Ole’s son Godtfred wasn’t convinced at the onset on the potential of the plastic brick. But after realizing its potential and introducing some improvements on the original brick, the family business, now led by Godtfred, pursued this new technology tenaciously and never looked back ever since.
“Our idea has been to create a toy that prepares a child for life – appealing to its imagination and developing the creative urge and joy of creation that are the driving forces in every human being.”Godtfred Kirk Christiansen (1920-1995), son of LEGO® Founder Ole Kirk Kristiansen (1891-1958)
Clearly, the brand strategy of designing and producing toys that enabled children to ‘play well‘ remained consistent even with the revolutionary change in its product strategy, as enabled by technological advancements through the decades of the brand’s life cycle.
By 1963, then CEO Godtfred Kirk Kristiansen announced the “Ten LEGO® Characteristics” including:
- Unlimited play possibilities
- For girls, for boys
- Enthusiasm at all ages
- Play all year round
- Stimulating and harmonious play
- Endless hours of play
- Imagination, creativity, development
- More LEGO, greater play value
- Always topical
- Safety and quality
New product ideas included the LEGO® wheel (introducing movement to the toy system), the LEGO® mini figure, the LEGO® technic, the LEGO® DUPLO® (twice the size of the original brick), the LEGO® Pirates, the LEGO® Mindstorms (in collaboration with MIT where dedicated bricks have imbedded microchips to create robots which can be controlled over the Internet), the LEGO® Legoland, the LEGO® Booster, the LEGO® NINJAGO®, the LEGO® elements (made from sustainable materials) and many more.
Through the decades, the product strategy of the brand single-mindedly built on its patented technology of interlocking tubes. And together with the inspiration of its name itself, which means ‘play well‘, the brand introduced product innovation upon product innovation.
Over the past six decades, the brand has produced more than 320 billion individual bricks!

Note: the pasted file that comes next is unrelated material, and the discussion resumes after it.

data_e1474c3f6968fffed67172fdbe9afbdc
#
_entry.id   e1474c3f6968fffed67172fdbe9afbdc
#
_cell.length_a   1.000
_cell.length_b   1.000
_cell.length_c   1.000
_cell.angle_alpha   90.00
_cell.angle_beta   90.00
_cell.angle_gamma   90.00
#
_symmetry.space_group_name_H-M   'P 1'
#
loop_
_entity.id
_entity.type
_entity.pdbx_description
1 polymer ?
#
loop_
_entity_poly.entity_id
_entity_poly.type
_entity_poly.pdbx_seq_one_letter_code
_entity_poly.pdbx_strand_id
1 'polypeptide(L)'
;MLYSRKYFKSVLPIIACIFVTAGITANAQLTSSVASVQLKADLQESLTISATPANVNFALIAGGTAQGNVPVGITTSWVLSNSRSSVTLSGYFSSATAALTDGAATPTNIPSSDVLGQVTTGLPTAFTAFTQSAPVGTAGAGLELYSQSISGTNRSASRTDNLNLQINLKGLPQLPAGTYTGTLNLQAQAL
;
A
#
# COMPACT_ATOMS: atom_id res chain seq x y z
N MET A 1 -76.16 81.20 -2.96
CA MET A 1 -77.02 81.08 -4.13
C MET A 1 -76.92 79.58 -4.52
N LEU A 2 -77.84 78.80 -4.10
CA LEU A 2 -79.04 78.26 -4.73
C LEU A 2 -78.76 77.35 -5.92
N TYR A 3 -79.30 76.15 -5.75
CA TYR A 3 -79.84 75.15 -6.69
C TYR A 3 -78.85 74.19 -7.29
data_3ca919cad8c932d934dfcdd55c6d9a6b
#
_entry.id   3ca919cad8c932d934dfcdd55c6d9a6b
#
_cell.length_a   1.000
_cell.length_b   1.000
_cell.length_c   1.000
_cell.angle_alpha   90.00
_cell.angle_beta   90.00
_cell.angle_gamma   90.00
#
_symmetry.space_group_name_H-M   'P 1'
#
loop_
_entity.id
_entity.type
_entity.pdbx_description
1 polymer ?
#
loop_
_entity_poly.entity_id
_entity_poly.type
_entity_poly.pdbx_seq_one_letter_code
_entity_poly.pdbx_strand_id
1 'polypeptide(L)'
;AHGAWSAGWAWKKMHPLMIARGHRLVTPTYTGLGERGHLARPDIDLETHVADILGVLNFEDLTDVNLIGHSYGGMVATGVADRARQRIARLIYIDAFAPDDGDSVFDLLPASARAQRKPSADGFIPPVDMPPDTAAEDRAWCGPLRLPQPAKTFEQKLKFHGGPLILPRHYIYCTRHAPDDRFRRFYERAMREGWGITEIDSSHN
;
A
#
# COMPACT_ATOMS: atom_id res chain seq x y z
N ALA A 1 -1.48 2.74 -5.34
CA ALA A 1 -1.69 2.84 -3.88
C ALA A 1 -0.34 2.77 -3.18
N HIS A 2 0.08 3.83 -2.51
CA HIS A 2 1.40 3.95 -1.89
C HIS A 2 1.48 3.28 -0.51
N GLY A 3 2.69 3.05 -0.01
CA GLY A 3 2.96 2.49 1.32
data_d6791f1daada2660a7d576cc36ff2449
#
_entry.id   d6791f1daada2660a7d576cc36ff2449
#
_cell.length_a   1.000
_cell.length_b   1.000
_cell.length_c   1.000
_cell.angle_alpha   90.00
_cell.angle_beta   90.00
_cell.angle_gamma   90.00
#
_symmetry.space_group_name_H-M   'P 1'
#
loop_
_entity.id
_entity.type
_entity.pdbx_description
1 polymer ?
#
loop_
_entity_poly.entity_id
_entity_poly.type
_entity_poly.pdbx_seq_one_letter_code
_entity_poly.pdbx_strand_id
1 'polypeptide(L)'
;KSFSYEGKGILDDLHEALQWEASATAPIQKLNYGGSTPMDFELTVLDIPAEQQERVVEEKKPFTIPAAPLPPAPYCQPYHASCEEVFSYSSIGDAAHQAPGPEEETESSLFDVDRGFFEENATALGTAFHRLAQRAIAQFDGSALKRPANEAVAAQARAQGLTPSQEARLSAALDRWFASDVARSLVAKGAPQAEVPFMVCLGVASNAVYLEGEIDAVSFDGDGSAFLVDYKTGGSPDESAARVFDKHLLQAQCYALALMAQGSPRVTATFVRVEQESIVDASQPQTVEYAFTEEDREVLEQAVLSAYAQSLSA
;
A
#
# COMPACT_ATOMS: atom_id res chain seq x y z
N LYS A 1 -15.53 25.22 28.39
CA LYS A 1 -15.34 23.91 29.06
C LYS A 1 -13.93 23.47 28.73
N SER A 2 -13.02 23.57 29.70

Toy of the Centuryby Fortune Magazine & BATR
The brand was so prolific with its product strategy that by 1999, LEGO® was named ‘Toy of the Century‘ by both Fortune Magazine and British Association of Toy Retailers (BATR), beating Hasbro’s Action Man and Mattel’s Barbie. It was the second time LEGO® was named ‘Toy of the Century’.
“From plastic interlocking building bricks to bricks with implanted microchips to theme parks, LEGO was seen as having made a major contribution to children’s play over the last 100 years.”Toy Retailers Association of UK & Ireland
According to website The National Toy Hall of Fame (wherein LEGO® was inducted in 1998): “Educational theorists and developmental psychologists, especially those who follow Jean Piaget (1896-1980), find LEGO® bricks an ideal toy, one that proves how children are not simply passive sponges soaking up impressions. Rather, say the experts, children “construct,” organize, and reconfigure experience into “knowledge structures”—portable theories that explain, provisionally, how the world works.”
Luckily for millions of children worldwide, the brand did not stick with its original product strategy of wooden toys. Otherwise today’s ‘Toy of the Century‘ would have never been born.
Finally, this brilliant brand also teaches us that product innovation is most compelling and enduring when this remains consistent and true to its brand positioning, the bedrock of any brand architecture.
In 2020, despite the still ongoing global pandemic, the LEGO® Group registered revenues of €5.87 billion, a 13.8% increase from 2019, according to Statista.
Clearly, LEGO® has consistently and successfully built its product strategy brick by brick, over 320 billion times over during the past nine decades.
You can indicate your reason for choosing ‘No‘ here.